PARIS (AP) – A decade after Princess Diana and her boyfriend Dodi Fayed were killed in a Paris car crash, a British coroner’s jury comes to the French capital this week to retrace the lovers’ fatal path in an attempt to put to rest the dark suspicions surrounding their deaths.

Although the events leading up to the deaths have already been dissected in two lengthy investigations, the visit Monday and Tuesday marks the first time an inquest jury has left Britain.

There are concerns over swarming paparazzi similar to those who pursued the couple in their final moments. Where the 11-member jury will stay is top secret, and their exact itinerary while the court is “in session” in Paris will not be divulged in advance.

It is known, however, that they will visit the Place de l’Alma by the underpass where the Mercedes crashed and the Pitie Salpetiere Hospital where Diana died.

“It is very difficult to conduct this sort of visit where you are leaving the protection … offered by your own legal system,” said a spokesman for the inquest, who asked not to be named in keeping with British procedure. “All of a sudden, we are about to walk down streets in Paris with no legal authority over those people around us.”

Under British law, inquests are held when someone dies unexpectedly, violently or of unknown causes.

Diana, 36, and Fayed, 42, were killed along with their driver, Henri Paul, when their Mercedes crashed in the Pont d’Alma tunnel shortly after midnight on Aug. 31, 1997. Bodyguard Trevor Rees was badly injured but survived.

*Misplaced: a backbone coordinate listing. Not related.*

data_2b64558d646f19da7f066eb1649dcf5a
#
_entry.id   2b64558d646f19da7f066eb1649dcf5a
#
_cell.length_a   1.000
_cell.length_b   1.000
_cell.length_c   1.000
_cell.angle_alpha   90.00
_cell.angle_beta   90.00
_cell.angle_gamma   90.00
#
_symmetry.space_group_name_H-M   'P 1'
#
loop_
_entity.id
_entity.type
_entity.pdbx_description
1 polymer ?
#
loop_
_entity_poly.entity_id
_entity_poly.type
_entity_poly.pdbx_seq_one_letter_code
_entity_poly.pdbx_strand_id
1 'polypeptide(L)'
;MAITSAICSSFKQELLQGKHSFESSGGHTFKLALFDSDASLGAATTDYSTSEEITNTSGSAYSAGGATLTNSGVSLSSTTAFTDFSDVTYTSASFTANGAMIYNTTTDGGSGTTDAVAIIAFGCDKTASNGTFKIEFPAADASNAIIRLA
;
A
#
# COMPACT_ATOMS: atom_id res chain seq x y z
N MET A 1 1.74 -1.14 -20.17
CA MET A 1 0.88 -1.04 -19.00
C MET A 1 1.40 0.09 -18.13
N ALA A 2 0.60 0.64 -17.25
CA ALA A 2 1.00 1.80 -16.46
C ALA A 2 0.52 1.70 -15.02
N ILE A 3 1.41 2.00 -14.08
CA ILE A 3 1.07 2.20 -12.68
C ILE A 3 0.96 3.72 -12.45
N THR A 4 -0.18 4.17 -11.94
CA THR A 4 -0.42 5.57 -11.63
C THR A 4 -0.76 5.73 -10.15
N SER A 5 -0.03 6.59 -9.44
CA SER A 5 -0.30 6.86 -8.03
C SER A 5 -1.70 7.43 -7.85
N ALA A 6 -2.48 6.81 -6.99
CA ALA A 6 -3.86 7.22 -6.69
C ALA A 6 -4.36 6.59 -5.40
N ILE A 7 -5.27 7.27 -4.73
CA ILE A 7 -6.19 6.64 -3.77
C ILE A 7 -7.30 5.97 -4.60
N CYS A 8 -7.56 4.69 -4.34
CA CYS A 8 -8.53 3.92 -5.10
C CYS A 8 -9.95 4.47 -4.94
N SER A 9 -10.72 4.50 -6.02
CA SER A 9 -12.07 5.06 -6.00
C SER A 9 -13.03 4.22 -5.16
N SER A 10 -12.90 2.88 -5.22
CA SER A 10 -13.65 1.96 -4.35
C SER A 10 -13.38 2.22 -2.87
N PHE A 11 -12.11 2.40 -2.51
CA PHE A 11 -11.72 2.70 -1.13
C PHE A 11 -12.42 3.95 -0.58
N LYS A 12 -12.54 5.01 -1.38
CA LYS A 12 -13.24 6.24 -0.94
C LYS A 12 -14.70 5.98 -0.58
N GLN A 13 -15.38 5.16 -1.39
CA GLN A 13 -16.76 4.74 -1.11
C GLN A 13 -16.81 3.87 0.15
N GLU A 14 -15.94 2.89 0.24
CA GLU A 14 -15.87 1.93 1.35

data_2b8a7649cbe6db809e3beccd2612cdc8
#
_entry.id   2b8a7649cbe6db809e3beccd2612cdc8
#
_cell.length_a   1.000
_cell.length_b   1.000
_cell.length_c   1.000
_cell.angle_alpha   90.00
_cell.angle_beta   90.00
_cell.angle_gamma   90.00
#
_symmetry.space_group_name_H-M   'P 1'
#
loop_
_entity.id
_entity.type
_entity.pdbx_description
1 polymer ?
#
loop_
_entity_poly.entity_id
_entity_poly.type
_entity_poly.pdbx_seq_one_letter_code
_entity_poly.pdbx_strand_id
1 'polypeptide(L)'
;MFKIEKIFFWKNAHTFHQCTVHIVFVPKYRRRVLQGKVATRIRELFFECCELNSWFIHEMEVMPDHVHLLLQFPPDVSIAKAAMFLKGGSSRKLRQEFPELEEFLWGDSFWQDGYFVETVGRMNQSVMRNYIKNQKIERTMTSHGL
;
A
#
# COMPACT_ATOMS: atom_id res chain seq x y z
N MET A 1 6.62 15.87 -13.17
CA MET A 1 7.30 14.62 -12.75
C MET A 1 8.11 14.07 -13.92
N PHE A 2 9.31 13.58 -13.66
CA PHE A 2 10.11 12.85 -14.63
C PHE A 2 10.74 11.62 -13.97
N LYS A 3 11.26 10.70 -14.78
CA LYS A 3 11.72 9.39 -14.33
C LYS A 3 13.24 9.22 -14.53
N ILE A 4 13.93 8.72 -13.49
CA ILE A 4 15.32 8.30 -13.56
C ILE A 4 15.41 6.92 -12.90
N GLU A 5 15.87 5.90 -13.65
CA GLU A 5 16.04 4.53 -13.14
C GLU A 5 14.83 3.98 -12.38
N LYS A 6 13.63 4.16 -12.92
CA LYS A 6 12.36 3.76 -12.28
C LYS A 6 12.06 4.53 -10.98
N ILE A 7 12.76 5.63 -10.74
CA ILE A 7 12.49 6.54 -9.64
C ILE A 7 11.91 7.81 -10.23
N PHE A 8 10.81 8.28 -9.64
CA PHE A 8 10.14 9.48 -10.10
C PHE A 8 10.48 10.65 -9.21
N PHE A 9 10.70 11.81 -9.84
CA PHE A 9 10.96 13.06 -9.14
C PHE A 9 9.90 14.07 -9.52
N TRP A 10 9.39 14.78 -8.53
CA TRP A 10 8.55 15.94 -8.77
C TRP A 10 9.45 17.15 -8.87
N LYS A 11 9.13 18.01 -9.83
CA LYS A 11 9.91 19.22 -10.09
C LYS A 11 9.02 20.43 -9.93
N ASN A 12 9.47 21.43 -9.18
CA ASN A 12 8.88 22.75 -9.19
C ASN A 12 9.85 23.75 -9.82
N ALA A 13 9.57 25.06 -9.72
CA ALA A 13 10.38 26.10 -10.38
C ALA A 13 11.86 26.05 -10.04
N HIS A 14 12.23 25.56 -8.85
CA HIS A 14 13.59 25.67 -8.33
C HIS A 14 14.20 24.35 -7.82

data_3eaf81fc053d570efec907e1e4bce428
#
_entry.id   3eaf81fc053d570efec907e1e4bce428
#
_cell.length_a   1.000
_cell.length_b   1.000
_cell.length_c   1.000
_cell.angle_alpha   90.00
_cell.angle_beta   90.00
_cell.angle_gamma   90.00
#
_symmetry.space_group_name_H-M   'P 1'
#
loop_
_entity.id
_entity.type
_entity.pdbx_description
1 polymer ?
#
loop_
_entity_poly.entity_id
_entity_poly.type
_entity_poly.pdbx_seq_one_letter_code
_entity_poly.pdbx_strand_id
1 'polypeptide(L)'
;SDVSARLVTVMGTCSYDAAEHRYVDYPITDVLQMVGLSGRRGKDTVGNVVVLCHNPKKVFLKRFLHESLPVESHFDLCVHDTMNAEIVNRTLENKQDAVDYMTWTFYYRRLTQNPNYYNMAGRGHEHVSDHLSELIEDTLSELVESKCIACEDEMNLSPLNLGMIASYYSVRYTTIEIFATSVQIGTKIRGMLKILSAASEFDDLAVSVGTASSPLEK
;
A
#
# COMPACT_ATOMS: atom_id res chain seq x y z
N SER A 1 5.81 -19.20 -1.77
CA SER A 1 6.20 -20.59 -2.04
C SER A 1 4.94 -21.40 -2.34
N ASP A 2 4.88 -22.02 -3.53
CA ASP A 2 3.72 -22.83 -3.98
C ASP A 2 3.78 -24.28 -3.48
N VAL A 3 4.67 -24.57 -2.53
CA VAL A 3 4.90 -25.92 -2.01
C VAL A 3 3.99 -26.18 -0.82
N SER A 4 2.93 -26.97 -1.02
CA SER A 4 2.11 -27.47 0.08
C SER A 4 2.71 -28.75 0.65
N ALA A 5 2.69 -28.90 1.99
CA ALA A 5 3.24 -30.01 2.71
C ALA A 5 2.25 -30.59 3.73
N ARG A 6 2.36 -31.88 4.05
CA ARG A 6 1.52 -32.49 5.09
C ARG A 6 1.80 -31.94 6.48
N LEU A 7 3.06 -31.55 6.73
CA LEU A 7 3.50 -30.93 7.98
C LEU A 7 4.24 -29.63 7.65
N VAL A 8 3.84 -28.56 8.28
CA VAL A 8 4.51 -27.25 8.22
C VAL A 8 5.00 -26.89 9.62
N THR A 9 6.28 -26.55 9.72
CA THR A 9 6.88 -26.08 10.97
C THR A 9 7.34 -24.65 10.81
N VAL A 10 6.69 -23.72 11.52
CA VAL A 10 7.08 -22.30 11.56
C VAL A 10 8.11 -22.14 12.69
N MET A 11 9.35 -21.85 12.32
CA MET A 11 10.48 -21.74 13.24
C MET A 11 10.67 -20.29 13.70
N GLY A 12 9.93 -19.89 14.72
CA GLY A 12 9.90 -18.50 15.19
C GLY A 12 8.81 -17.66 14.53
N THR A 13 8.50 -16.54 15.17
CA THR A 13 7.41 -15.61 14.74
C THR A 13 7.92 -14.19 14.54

The group was heading from the Ritz Hotel to Fayed’s private Paris home near the Arc de Triomphe. Dodi Fayed’s father, Egyptian-born billionaire Mohamed al Fayed, has said it was their engagement night.

Whether Diana and Fayed planned to announce their engagement the next day – and whether she was pregnant with Fayed’s child – are questions the jury must try to clear up.

Mohamed al Fayed claims the couple was murdered in a plot directed by Prince Philip, Queen Elizabeth II’s husband, to keep a Muslim out of the royal spheres.

The inquest, headed by Lord Justice Scott Baker, is to determine when, where and how they were killed. It opened last Tuesday and was expected to last no more than six months.

A French investigation concluded that the car was traveling at an excessive speed and the driver had a blood alcohol level more than three times the legal limit. Tests showed the presence of two prescription drugs, including the antidepressant Prozac, in his system.

A British investigation left it to the coroner’s inquest to assign blame.

Neither the French nor British investigations have blamed paparazzi pursuing the speeding car for the crash.

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